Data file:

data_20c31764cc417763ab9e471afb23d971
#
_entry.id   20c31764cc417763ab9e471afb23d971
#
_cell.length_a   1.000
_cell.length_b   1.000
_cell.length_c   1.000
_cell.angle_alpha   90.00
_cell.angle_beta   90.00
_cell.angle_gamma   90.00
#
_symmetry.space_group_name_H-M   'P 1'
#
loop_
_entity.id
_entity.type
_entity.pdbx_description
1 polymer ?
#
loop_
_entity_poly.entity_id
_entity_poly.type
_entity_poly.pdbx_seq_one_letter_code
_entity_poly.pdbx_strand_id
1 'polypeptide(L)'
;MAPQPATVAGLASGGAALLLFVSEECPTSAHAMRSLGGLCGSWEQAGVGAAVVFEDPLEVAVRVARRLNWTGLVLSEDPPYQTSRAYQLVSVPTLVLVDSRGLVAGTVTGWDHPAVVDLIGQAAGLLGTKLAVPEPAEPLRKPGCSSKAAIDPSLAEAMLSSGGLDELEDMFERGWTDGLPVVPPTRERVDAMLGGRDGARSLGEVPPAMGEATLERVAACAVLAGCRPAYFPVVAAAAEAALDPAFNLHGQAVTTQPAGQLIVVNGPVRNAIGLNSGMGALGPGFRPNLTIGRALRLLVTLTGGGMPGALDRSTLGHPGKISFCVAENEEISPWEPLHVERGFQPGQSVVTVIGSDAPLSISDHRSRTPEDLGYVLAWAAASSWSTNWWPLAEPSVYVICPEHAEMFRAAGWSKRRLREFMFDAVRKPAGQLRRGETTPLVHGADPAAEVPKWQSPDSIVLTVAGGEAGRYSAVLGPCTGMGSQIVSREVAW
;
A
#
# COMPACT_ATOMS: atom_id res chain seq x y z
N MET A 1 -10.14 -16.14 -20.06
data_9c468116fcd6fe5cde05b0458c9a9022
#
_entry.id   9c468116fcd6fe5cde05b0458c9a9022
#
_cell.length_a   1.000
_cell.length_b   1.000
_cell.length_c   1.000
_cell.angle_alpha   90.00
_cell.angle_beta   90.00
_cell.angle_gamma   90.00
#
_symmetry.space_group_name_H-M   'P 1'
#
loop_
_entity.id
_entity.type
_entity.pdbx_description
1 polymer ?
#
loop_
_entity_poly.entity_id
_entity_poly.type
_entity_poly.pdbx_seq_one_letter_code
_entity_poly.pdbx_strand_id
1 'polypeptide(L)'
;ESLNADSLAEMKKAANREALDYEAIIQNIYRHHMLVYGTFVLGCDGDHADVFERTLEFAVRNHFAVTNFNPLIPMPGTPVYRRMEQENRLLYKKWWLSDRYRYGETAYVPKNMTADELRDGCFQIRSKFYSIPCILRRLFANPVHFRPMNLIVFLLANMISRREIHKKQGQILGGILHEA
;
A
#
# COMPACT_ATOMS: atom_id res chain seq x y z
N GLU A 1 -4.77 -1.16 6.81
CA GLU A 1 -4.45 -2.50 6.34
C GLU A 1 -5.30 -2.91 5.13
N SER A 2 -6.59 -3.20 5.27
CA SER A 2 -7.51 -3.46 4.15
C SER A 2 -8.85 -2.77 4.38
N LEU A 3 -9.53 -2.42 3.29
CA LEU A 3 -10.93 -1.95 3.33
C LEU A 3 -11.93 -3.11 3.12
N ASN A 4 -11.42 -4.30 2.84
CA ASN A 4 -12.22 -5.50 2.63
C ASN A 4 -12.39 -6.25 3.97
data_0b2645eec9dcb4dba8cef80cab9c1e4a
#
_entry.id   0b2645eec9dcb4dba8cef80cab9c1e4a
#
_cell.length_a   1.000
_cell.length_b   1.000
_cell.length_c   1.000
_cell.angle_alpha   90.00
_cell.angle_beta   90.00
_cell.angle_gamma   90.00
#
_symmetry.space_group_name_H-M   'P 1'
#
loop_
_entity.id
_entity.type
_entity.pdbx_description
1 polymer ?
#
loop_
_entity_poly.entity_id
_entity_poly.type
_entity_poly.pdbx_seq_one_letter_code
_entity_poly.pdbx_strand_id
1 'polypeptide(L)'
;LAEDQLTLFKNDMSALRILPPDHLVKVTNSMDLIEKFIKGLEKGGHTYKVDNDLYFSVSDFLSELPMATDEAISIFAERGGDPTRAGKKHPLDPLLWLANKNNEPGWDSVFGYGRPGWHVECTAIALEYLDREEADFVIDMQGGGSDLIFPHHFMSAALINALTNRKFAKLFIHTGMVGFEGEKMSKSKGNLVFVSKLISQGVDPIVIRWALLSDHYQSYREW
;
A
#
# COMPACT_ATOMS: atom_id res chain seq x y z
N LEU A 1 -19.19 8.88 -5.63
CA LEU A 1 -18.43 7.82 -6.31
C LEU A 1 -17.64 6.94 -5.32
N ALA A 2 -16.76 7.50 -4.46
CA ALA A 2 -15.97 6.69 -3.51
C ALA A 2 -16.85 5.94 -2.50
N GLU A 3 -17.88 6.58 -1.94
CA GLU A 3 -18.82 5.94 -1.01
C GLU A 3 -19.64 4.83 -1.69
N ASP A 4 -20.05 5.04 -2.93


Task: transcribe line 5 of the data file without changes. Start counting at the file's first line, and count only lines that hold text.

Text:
_cell.length_a   1.000